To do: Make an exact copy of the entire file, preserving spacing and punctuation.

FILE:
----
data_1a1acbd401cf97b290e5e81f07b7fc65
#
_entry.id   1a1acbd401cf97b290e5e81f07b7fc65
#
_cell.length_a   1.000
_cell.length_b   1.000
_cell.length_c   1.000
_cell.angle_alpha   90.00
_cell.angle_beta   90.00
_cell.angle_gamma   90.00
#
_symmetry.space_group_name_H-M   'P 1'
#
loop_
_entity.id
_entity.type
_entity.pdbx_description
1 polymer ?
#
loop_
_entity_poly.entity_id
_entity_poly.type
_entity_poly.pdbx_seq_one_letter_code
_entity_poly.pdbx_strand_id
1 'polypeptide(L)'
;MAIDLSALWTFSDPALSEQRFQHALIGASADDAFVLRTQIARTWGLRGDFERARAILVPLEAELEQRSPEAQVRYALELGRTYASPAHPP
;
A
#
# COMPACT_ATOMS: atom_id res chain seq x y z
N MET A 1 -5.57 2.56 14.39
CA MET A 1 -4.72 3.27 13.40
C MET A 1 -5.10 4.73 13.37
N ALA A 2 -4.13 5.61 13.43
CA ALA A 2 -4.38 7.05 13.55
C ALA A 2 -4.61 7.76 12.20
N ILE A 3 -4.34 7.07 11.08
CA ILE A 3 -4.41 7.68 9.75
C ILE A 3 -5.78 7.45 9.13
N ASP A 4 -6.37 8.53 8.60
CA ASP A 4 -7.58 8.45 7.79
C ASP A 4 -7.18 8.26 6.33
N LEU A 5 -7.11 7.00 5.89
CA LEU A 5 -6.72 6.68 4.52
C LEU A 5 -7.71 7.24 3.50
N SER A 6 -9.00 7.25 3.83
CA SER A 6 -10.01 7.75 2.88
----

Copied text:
data_1a1acbd401cf97b290e5e81f07b7fc65
#
_entry.id   1a1acbd401cf97b290e5e81f07b7fc65
#
_cell.length_a   1.000
_cell.length_b   1.000
_cell.length_c   1.000
_cell.angle_alpha   90.00
_cell.angle_beta   90.00
_cell.angle_gamma   90.00
#
_symmetry.space_group_name_H-M   'P 1'
#
loop_
_entity.id
_entity.type
_entity.pdbx_description
1 polymer ?
#
loop_
_entity_poly.entity_id
_entity_poly.type
_entity_poly.pdbx_seq_one_letter_code
_entity_poly.pdbx_strand_id
1 'polypeptide(L)'
;MAIDLSALWTFSDPALSEQRFQHALIGASADDAFVLRTQIARTWGLRGDFERARAILVPLEAELEQRSPEAQVRYALELGRTYASPAHPP
;
A
#
# COMPACT_ATOMS: atom_id res chain seq x y z
N MET A 1 -5.57 2.56 14.39
CA MET A 1 -4.72 3.27 13.40
C MET A 1 -5.10 4.73 13.37
N ALA A 2 -4.13 5.61 13.43
CA ALA A 2 -4.38 7.05 13.55
C ALA A 2 -4.61 7.76 12.20
N ILE A 3 -4.34 7.07 11.08
CA ILE A 3 -4.41 7.68 9.75
C ILE A 3 -5.78 7.45 9.13
N ASP A 4 -6.37 8.53 8.60
CA ASP A 4 -7.58 8.45 7.79
C ASP A 4 -7.18 8.26 6.33
N LEU A 5 -7.11 7.00 5.89
CA LEU A 5 -6.72 6.68 4.52
C LEU A 5 -7.71 7.24 3.50
N SER A 6 -9.00 7.25 3.83
CA SER A 6 -10.01 7.75 2.88